Legal circles are abuzz with talk of an impending verdict in the dispute between the Philippines and the People’s Republic of China. The arbitral tribunal that has jurisdiction under the compulsory dispute-settlement provisions of the UN Convention on the Law of the Sea (UNCLOS) is said to be ready to promulgate judgment sometime in the first week of July. Not too long ago, an article appeared in the South China Morning Post on how the PROC might save face after an adverse judgment. It is widely (not wildly, I hope) surmised that the tribunal will rule in favor of the Philippines.
What China would do should judgment be adverse to it is a no-brainer. At the outset, it has rejected the tribunal’s assertion of jurisdiction. It abstained from participation in all proceedings. But it had earlier issued statements and declarations that provided the adjudicating panel with enough material with which to make out the PROC’s legal claim and its warrants. Predictably, the Chinese will shrug off the decision—or at least put on the appearance of shrugging it off—by pointing to its non-participation in the proceedings. Legally, of course, that is an untenable position. A party to a dispute cannot avoid the binding force of adjudication by the expedient of refusing to participate. The proceedings, it must be insisted, were not voluntary. Arbitration is the “default-setting” in respect to dispute resolution when the parties —antecedently bound by the provisions of the Convention—have not agreed on a common mode of dispute settlement.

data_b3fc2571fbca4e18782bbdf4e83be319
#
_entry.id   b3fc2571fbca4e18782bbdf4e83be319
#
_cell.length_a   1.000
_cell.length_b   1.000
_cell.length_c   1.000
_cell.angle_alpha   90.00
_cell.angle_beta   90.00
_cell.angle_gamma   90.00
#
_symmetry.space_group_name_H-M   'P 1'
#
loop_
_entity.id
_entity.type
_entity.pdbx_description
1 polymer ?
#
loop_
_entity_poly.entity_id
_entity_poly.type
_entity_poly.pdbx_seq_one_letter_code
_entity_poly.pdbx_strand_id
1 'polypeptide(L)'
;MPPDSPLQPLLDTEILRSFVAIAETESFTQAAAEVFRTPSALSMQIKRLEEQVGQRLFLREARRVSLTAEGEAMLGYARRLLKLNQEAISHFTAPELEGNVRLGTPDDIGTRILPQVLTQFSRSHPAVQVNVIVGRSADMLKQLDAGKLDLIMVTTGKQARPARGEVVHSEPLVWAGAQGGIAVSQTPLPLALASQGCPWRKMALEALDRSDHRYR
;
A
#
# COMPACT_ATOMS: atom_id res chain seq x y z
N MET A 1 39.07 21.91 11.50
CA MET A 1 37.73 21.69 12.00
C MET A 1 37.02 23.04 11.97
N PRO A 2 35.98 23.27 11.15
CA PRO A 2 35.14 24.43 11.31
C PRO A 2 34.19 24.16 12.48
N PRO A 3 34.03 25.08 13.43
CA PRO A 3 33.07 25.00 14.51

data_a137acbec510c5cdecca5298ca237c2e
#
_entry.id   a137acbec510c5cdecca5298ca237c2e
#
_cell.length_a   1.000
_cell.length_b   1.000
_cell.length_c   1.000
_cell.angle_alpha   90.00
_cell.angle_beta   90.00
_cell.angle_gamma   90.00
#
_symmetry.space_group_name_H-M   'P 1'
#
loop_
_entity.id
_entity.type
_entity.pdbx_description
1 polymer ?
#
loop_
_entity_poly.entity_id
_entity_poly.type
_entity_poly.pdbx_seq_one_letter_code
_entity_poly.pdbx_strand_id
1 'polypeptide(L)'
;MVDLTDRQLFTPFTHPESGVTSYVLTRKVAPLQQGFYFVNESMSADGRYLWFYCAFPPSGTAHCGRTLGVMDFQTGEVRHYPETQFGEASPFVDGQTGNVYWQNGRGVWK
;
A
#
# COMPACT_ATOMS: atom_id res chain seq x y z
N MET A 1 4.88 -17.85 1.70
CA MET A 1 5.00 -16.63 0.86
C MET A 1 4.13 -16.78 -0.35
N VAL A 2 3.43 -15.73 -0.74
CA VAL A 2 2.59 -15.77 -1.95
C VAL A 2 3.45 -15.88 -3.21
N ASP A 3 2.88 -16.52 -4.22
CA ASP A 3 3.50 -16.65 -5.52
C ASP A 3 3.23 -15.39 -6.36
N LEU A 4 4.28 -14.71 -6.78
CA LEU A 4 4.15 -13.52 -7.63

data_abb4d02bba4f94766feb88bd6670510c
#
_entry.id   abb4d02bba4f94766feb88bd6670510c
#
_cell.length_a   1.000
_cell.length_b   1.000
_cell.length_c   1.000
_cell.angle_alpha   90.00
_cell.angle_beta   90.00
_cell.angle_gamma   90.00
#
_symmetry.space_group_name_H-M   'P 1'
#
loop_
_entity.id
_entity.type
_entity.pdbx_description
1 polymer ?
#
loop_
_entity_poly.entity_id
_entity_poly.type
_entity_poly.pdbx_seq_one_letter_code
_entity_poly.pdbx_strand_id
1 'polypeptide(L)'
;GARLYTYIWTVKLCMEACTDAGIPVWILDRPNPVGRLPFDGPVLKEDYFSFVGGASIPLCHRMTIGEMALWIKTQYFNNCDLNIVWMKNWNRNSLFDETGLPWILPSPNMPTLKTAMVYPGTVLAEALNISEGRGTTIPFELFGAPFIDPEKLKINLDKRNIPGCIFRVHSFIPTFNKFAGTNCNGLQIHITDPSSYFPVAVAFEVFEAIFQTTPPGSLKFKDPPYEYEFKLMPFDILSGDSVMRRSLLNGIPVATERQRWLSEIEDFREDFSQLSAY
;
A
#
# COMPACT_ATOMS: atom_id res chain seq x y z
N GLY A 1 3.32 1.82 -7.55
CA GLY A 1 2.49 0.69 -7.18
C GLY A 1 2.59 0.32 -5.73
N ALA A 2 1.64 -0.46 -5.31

And so it is that many, Filipinos among them, doubt that the judgment would do very much. How does one enforce a judgment against a behemoth that has muscle enough to keep even the Americans at bay? But that is not really the point. The first effect of any judgment is a declaration of where rights lie, and in the case of the present dispute, that might just be what is most important. China’s aggression in the area—its forcible occupation of islands and features, its eviction of all others from the disputed waters, its saber-rattling—would be arrant lawlessness, if not criminality, except for the color of legitimacy lent by its claims, supported by documents it has thus far proffered, including maps supposedly going back to the Sung Dynasty. After a tribunal ruling that passes upon the claims of either party, then it shall become clear whose actions are pursuant to sovereignty and whose are nothing more than the swaggering of a bully!
But it will be well to remember what the matter in issue is, what the law calls the lis mota. The judgment will not resolve claims to sovereignty. That is beyond the jurisdiction of the proceedings and beyond the purview of UNCLOS. Claims to territorial sovereignty are properly raised in different proceedings, if not before the International Court of Justice. What we have asked the arbitral tribunal to rule on are our claims to sovereign rights and the actions of the People’s Republic of China in that part of ocean vis-a-vis the rights guaranteed us by the Convention.